Highlights from Computer Scientists' Brief in Grokster

copyright, p2p, policy

I've seen a copy of a brief supporting affirmance by 17 computer science professors in MGM v. Grokster. Here are some choice quotes.

First, they take the opportunity to correct the DoJ:

[T]he United States' description of the Internet's design is wrong. [...] First, amici address statements in the United States' brief, see United States Br. at 2-3, that P2P design and file sharing are recent aberrations. To the contrary, they have been features of the Internet from its inception.

This is my favorite (the context is arguing that the decision not to include filtering for copyrighted works should not be dispositive):

In light of the astonishing usefulness of general purpose networks such as the telephone network and the Internet, a designer's decision not to include some function in the network should not, in itself, be seen as evidence of any particular intent.

UPDATE [2005-03-01 09:31:20]: This brief has 17 profs. not 40!

EFF posts The Betamax Case archive...

copyright, SIMS, p2p, friends, policy

Link: http://eff.org/legal/cases/betamax/

Jason over at the EFF has sent word that they've made the case archive from 1984's Sony v. Universal supreme court case avaiable here: EFF: The Betamax Case.

You've just got to check out Universal's petition for a rehearing of their loss at the supreme court.

On Teaching Titilation


Choice quotes from Alex Halavais about how difficult it is to teach a class on cyberporn:

"It's not hard to make some ASL translators blush."


"At this stage, it appears clear that a not insubstantial number of the students are going to fail the course, despite some generous curves on the exams. I don't know that some brief titillation is worth having to admit to failing your porn course."

Classic Grokster Quote

copyright, p2p

"[W]e live in a quicksilver technological environment with courts ill-suited to fix the flow of internet innovation."

Metro-Goldwyn-Mayer Studios, Inc. v. Grokster, Ltd., 380 F.3d 1154 at 11746 (9th Cir. 2004)

New paper on the poisioning and pollution of P2P networks

copyright, hacks, SIMS, berkeley, p2p, friends, research, policy

Nicolas Christin has just put the finishing touches on a new paper authored with Andreas Weigend and SIMS professor John Chuang, "Content Availability, Pollution and Poisoning in File Sharing Peer-to-Peer Networks" (PDF) that will be presented at ACM's Conference on Electronic Commerce (EC'05) this summer in Vancouver, Canada. Here is the abstract:

Copyright holders have been investigating technological solutions to prevent distribution of copyrighted materials in peer-to-peer file sharing networks. A particularly popular technique consists in ‚??poisoning‚?? a specific item (movie, song, or software title) by injecting a massive number of decoys into the peer-to-peer network, to reduce the availability of the targeted item. In addition to poisoning, pollution, that is, the accidental injection of unusable copies of files in the network, also decreases content availability. In this paper, we attempt to provide a first step toward understanding the differences between pollution and poisoning, and their respective impact on content availability in peer-to-peer file sharing networks. To that effect, we conduct a measurement study of content availability in the four most popular peer-to-peer file sharing networks, in the absence of poisoning, and then simulate different poisoning strategies on the measured data to evaluate their potential impact. We exhibit a strong correlation between content availability and topological properties of the underlying peer-to-peer network, and show that the injection of a small number of decoys can seriously impact the users‚?? perception of content availability.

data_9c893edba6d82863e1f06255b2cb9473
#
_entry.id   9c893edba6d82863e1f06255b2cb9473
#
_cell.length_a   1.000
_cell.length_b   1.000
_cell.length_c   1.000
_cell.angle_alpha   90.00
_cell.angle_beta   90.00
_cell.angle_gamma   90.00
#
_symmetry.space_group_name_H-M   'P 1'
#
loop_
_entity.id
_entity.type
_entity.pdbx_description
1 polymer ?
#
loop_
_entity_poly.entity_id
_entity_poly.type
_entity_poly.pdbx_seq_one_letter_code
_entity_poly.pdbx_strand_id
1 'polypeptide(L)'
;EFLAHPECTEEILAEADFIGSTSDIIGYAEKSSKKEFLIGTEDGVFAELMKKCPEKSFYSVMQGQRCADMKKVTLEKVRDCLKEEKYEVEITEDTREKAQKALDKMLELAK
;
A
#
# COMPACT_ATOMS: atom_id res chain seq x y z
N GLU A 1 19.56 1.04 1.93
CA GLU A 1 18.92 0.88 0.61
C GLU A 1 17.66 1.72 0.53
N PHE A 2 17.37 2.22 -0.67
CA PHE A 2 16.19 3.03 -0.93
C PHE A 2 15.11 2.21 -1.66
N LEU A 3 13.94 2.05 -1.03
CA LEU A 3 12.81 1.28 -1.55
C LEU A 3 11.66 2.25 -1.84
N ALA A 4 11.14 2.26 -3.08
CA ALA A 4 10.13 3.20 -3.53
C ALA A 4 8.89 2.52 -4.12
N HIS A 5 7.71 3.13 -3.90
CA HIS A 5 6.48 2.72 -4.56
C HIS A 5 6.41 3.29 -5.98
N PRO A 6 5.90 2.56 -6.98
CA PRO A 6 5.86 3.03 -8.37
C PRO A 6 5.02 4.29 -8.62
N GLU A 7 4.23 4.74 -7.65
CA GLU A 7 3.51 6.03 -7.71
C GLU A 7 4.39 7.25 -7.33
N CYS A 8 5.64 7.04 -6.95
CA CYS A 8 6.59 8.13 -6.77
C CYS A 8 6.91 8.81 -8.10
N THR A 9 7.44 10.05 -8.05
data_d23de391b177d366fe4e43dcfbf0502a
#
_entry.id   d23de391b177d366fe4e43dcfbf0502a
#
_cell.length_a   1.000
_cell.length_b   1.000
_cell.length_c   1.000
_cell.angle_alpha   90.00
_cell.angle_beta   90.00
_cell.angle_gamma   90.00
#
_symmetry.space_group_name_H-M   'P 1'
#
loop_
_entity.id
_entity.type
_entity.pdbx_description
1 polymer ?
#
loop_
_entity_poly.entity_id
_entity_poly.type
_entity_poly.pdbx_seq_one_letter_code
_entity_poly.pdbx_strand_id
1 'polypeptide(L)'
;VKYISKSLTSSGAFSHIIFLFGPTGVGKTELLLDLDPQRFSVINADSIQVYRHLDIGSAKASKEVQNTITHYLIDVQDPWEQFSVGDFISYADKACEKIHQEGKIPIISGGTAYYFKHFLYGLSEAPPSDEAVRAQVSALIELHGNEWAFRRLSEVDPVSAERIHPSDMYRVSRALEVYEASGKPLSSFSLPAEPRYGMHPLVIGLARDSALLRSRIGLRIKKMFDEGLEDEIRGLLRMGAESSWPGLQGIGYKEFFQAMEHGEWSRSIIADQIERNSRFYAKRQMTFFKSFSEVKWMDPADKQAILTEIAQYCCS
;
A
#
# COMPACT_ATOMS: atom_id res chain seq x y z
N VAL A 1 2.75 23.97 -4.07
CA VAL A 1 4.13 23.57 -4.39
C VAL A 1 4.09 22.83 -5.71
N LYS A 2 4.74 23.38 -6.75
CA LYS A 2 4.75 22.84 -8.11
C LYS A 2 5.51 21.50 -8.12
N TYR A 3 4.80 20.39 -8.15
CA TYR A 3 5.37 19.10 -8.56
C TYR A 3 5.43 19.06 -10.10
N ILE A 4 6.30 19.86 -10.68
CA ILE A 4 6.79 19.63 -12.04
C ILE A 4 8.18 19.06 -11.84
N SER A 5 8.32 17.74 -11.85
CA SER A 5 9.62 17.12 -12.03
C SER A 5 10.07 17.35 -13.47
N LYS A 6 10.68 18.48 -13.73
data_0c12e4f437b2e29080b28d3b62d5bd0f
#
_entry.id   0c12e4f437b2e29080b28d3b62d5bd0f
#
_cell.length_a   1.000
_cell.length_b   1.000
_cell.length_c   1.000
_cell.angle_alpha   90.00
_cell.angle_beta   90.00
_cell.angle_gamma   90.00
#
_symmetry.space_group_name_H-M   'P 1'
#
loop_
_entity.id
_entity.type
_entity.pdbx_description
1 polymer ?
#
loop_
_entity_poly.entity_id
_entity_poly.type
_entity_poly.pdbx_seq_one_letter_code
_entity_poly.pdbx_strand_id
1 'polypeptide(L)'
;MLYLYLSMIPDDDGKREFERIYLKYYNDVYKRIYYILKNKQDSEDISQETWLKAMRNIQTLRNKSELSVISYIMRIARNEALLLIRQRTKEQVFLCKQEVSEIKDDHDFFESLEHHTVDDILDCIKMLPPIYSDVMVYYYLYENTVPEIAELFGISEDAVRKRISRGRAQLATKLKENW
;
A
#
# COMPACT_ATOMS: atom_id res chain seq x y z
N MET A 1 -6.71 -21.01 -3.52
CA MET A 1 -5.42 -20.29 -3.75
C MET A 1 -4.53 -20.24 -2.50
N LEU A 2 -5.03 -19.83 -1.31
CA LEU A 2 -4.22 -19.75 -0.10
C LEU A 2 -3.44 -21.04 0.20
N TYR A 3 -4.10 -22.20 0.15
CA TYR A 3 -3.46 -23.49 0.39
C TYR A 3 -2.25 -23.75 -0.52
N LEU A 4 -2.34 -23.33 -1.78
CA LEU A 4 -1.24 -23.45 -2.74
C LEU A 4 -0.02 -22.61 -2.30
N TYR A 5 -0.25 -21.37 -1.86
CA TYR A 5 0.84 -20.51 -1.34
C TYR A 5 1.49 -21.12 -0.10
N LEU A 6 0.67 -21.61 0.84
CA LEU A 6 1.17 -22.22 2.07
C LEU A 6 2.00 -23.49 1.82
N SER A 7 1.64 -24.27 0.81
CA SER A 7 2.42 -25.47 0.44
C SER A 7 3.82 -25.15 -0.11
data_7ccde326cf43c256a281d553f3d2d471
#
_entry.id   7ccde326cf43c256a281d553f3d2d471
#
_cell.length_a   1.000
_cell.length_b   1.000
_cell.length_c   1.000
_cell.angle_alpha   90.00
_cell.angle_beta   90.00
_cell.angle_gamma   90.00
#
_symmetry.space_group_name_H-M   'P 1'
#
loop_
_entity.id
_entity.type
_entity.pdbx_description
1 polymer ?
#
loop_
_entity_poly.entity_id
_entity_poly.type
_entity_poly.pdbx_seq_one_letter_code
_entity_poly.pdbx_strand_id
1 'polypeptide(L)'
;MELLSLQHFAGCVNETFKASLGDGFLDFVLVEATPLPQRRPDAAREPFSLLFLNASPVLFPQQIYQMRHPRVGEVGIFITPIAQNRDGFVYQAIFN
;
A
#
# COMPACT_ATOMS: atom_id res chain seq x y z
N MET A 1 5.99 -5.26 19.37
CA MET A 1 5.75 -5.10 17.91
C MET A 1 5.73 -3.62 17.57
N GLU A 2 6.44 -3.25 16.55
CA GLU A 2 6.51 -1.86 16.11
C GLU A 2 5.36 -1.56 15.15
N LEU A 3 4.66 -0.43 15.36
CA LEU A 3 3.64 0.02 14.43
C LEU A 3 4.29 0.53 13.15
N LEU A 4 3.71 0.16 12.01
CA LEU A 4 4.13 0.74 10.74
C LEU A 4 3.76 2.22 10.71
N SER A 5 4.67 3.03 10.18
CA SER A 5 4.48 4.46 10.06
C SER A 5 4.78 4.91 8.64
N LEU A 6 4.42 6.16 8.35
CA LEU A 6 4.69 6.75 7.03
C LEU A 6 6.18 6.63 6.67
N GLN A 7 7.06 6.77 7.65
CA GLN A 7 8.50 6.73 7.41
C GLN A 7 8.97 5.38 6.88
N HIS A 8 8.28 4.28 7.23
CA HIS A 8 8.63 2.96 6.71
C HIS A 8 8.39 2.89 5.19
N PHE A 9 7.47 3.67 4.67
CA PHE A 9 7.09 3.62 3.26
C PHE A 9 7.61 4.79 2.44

This is a really interesting paper. They measure a number of P2P network metrics - query response time, temporal stability, spatial stability and download completion time - using a widely distributed set of PCs on the PlanetLab network running scripted P2P software. This is a clever way to simultaneously study the characteristics of different P2P networks (notably eDonkey, eDonky/Overnet, FastTrack and Gnutella) as well as quantitatively illustrate differences in the underlying network algoritms. The really nifty part of this paper, in my opinion, involves measuring the effects of various content poisoning and pollution strategies. Their results show that fairly simple strategies are fairly simply defeated while more sophisticated and hybrid strategies aimed at mucking-up-the-net are difficult to detect and thwart.

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